French scientists revive assault on pesticide, GM corn

PARIS - French scientists who in 2012 wrote a contested study linking pesticide-treated, genetically-modified corn with cancer in lab rats returned to the attack on Tuesday, republishing their work online.

Denying accusations of bad science, the team said the work, which was withdrawn by the journal which first printed it, had been republished in Environmental Sciences Europe, owned by Germany's Springer group.

The raw data has now been placed in the public domain for others to scrutinise, the researchers said.

"Censorship of research into the risks of a technology so intertwined with global food safety undermines the value and credibility of science," the team said in a statement.

The research kicked up a hornet's nest when it was first published in September 2012.

Its authors, led by Gilles-Eric Seralini, a professor at the University of Caen in Normandy, said rats fed NK603 corn and Roundup weedkiller developed liver and kidney disease and mammary tumours.

Many other scientists said at the time that the study was flawed. And commentators on Tuesday said nothing has changed through publishing it again.

NK603, made by the US agribusiness giant Monsanto, has been engineered to be immune to the weedkiller Roundup. As a result, farmers can spray their fields to kill weeds without harming their crops.

The authors stood by their original research on Tuesday and lashed out at the journal Food and Chemical Toxicology for withdrawing it - a great humiliation in the scientific world.

"Roundup formulations and Roundup-tolerant GMOs should be considered as (hormonal) disruptors and their present assessments on health are drastically deficient," they wrote.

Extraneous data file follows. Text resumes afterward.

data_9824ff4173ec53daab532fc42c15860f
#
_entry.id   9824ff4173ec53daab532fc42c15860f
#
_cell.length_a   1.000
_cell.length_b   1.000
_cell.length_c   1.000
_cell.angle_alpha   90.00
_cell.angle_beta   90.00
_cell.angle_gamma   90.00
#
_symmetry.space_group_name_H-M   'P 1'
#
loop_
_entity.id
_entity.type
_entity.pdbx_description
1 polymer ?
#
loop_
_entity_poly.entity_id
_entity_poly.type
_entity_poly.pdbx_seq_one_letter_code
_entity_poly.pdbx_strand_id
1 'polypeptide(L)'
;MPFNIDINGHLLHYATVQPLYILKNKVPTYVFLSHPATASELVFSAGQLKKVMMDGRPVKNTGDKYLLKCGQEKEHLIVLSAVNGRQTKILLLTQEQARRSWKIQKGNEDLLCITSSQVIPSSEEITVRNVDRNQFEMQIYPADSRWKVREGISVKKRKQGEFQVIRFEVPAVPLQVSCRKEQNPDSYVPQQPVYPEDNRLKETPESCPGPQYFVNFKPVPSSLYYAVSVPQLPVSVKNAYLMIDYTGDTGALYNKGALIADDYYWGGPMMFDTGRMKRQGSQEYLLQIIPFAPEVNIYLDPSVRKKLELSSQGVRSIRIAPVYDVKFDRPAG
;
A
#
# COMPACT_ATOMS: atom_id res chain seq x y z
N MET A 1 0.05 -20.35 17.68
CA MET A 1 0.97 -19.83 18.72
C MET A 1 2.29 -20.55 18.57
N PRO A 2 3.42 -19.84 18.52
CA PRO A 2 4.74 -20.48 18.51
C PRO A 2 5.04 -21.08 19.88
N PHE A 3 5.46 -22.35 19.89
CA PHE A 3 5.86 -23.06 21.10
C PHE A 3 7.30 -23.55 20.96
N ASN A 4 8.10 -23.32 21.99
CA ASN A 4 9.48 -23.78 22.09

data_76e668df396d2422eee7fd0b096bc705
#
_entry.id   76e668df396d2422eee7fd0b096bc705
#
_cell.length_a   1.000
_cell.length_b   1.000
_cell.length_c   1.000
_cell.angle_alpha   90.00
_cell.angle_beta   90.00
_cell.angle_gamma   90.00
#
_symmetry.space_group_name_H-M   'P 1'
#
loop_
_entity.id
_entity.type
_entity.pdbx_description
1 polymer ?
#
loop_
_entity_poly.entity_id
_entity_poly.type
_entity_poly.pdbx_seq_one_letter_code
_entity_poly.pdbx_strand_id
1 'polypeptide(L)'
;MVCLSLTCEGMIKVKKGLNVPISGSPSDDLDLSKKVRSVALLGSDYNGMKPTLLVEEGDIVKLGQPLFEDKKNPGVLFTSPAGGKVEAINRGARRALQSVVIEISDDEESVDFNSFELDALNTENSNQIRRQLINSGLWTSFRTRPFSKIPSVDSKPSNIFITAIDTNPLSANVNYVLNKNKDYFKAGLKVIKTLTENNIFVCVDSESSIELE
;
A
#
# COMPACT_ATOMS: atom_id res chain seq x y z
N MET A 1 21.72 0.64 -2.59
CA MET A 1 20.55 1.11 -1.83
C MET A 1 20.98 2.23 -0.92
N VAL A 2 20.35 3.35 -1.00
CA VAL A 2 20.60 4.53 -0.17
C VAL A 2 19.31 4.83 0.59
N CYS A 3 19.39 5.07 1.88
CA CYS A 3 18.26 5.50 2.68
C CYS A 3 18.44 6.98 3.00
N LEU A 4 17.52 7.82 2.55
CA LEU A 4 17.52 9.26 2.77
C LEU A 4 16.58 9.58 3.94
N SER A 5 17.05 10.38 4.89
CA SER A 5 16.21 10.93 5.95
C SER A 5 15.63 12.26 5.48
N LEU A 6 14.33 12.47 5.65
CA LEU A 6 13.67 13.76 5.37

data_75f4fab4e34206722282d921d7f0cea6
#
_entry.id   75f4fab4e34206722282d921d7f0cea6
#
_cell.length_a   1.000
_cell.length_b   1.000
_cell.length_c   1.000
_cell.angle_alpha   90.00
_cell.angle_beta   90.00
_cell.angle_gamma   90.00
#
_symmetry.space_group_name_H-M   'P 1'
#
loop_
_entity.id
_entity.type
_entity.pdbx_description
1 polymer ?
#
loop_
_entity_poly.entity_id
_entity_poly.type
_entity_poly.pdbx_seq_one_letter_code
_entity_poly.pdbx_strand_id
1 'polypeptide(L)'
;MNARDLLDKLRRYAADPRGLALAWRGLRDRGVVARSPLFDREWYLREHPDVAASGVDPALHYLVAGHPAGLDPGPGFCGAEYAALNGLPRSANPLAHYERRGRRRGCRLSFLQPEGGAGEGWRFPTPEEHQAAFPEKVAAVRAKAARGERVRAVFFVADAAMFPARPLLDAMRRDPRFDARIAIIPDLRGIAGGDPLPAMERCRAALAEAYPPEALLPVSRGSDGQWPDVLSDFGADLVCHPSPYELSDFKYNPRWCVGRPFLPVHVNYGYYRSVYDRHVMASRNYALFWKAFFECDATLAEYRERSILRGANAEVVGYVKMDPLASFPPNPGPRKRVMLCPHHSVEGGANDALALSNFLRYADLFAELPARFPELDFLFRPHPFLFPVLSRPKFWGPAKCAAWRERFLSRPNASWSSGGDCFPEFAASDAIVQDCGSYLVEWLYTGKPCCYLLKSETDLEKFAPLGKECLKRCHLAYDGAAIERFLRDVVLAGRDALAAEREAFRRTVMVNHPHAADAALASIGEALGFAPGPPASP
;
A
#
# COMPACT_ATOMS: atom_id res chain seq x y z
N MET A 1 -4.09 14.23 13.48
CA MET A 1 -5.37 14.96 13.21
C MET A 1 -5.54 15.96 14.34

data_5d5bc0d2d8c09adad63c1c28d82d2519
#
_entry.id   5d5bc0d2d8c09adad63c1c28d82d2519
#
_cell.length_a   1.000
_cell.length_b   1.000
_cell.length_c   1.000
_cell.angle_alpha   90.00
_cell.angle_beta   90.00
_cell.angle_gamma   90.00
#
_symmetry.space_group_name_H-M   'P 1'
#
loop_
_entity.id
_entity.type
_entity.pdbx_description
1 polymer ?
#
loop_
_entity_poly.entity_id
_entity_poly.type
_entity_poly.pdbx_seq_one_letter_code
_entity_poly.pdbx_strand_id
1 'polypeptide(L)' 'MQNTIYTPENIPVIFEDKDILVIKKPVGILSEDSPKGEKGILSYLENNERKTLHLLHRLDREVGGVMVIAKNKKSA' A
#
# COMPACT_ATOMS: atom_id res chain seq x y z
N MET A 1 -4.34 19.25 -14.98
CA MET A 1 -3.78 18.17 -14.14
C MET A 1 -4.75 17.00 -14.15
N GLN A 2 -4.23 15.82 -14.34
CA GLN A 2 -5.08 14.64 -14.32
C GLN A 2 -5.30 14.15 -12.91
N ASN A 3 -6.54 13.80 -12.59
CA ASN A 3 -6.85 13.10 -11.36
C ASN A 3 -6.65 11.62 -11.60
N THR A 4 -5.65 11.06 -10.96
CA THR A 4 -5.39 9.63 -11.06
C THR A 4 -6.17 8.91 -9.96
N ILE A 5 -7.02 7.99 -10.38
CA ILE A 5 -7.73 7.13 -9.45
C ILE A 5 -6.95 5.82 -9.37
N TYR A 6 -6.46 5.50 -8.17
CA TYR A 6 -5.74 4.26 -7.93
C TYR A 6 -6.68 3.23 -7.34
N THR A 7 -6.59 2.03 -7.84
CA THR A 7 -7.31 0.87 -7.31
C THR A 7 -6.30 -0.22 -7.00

Open publication in the Springer journal provides a forum "so that science can reclaim its rights against the pressures of the industry seeking to suppress 'whistle-blowers'," they said.

In defence of their study, the scientists said it was the first to be carried out on lab rodents over their normal lifespan of two years as opposed to the usual 90 days.

They said the study was designed to test toxicity rather than causes of cancer.

Critics faulted the experimental method, saying the number of rats studied was too small, and their lab diet did not closely resemble their natural food intake.

They also attacked the choice of rat - so-called Sprague-Dawley rats, a standard choice for lab experiments but highly prone to developing cancers, particularly in old age.

Critics Tuesday said their concerns have still not been answered.

"Republishing data that was faulty in the first place in study design and analysis does not provide redemption. Furthermore, it is now possible to publish almost anything in open access journals," said Tom Sanders, a professor of nutrition and dietetics at King's College London.

The work used 200 male and female rats, split into 10 groups of 20 animals.

One was a "control" group given ordinary rat food containing 33 per cent non-GM corn, and plain water.

Three groups were given ordinary rat food and water with different doses of Roundup to reflect various concentrations of the weedkiller in the food chain.

The other six were fed rat food of which 11, 22 or 33 per cent comprised NK603 corn, either treated with Roundup during growth or untreated.

The researchers found that rats exposed to the corn and/or the weedkiller suffered similar ill health, but the severity did not depend on the dosage - a discovery that they said pointed to disruption of the hormone system.

In October 2012, six French scientific academies dismissed the Seralini study as a "scientific non-event" that had "spread fear among the public that is not based on any firm conclusion." Two national panels of experts, the Higher Biotechnologies Council (HCB) and the National Agency for Food Safety (ANSES), also rejected it but said it raised issues about long-term impacts that deserved wider investigation.

Others, while faulting the study, said agribusiness should be forced into greater transparency about its experiments on GM crops.

In emailed comments to AFP, Monsanto said the research "has been rejected by an unprecedented number of scientists around the world." "We take any new scientific data about our products very seriously, but in the present case, there is nothing new."